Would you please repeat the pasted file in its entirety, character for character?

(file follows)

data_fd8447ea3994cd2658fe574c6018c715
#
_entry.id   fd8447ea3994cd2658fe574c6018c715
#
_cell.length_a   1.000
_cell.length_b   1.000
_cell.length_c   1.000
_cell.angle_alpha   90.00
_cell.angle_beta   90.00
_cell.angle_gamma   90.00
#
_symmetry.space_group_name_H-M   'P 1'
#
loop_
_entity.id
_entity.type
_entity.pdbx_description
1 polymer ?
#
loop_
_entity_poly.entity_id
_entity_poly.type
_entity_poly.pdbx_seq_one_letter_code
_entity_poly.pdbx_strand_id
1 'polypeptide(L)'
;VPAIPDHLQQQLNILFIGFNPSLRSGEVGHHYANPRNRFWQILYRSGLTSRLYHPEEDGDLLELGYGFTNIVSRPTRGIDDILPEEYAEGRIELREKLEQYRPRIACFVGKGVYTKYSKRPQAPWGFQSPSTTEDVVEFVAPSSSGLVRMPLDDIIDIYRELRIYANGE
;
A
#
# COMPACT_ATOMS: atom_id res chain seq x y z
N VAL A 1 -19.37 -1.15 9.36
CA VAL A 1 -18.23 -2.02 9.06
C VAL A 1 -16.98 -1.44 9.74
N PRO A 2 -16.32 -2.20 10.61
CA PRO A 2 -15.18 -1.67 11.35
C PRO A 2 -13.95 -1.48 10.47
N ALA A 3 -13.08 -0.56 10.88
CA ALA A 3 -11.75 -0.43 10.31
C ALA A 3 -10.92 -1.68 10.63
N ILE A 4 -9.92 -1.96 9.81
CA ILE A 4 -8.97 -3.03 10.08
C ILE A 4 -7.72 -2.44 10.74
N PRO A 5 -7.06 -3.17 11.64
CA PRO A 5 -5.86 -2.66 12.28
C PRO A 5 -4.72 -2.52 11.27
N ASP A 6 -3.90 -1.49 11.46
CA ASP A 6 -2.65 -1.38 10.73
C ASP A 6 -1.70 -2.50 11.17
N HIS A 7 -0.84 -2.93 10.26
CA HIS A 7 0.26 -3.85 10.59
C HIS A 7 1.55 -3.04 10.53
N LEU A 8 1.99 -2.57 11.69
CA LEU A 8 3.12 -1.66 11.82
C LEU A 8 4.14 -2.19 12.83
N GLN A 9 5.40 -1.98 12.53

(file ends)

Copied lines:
data_fd8447ea3994cd2658fe574c6018c715
#
_entry.id   fd8447ea3994cd2658fe574c6018c715
#
_cell.length_a   1.000
_cell.length_b   1.000
_cell.length_c   1.000
_cell.angle_alpha   90.00
_cell.angle_beta   90.00
_cell.angle_gamma   90.00
#
_symmetry.space_group_name_H-M   'P 1'
#
loop_
_entity.id
_entity.type
_entity.pdbx_description
1 polymer ?
#
loop_
_entity_poly.entity_id
_entity_poly.type
_entity_poly.pdbx_seq_one_letter_code
_entity_poly.pdbx_strand_id
1 'polypeptide(L)'
;VPAIPDHLQQQLNILFIGFNPSLRSGEVGHHYANPRNRFWQILYRSGLTSRLYHPEEDGDLLELGYGFTNIVSRPTRGIDDILPEEYAEGRIELREKLEQYRPRIACFVGKGVYTKYSKRPQAPWGFQSPSTTEDVVEFVAPSSSGLVRMPLDDIIDIYRELRIYANGE
;
A
#
# COMPACT_ATOMS: atom_id res chain seq x y z
N VAL A 1 -19.37 -1.15 9.36
CA VAL A 1 -18.23 -2.02 9.06
C VAL A 1 -16.98 -1.44 9.74
N PRO A 2 -16.32 -2.20 10.61
CA PRO A 2 -15.18 -1.67 11.35
C PRO A 2 -13.95 -1.48 10.47
N ALA A 3 -13.08 -0.56 10.88
CA ALA A 3 -11.75 -0.43 10.31
C ALA A 3 -10.92 -1.68 10.63
N ILE A 4 -9.92 -1.96 9.81
CA ILE A 4 -8.97 -3.03 10.08
C ILE A 4 -7.72 -2.44 10.74
N PRO A 5 -7.06 -3.17 11.64
CA PRO A 5 -5.86 -2.66 12.28
C PRO A 5 -4.72 -2.52 11.27
N ASP A 6 -3.90 -1.49 11.46
CA ASP A 6 -2.65 -1.38 10.73
C ASP A 6 -1.70 -2.50 11.17
N HIS A 7 -0.84 -2.93 10.26
CA HIS A 7 0.26 -3.85 10.59
C HIS A 7 1.55 -3.04 10.53
N LEU A 8 1.99 -2.57 11.69
CA LEU A 8 3.12 -1.66 11.82
C LEU A 8 4.14 -2.19 12.83
N GLN A 9 5.40 -1.98 12.53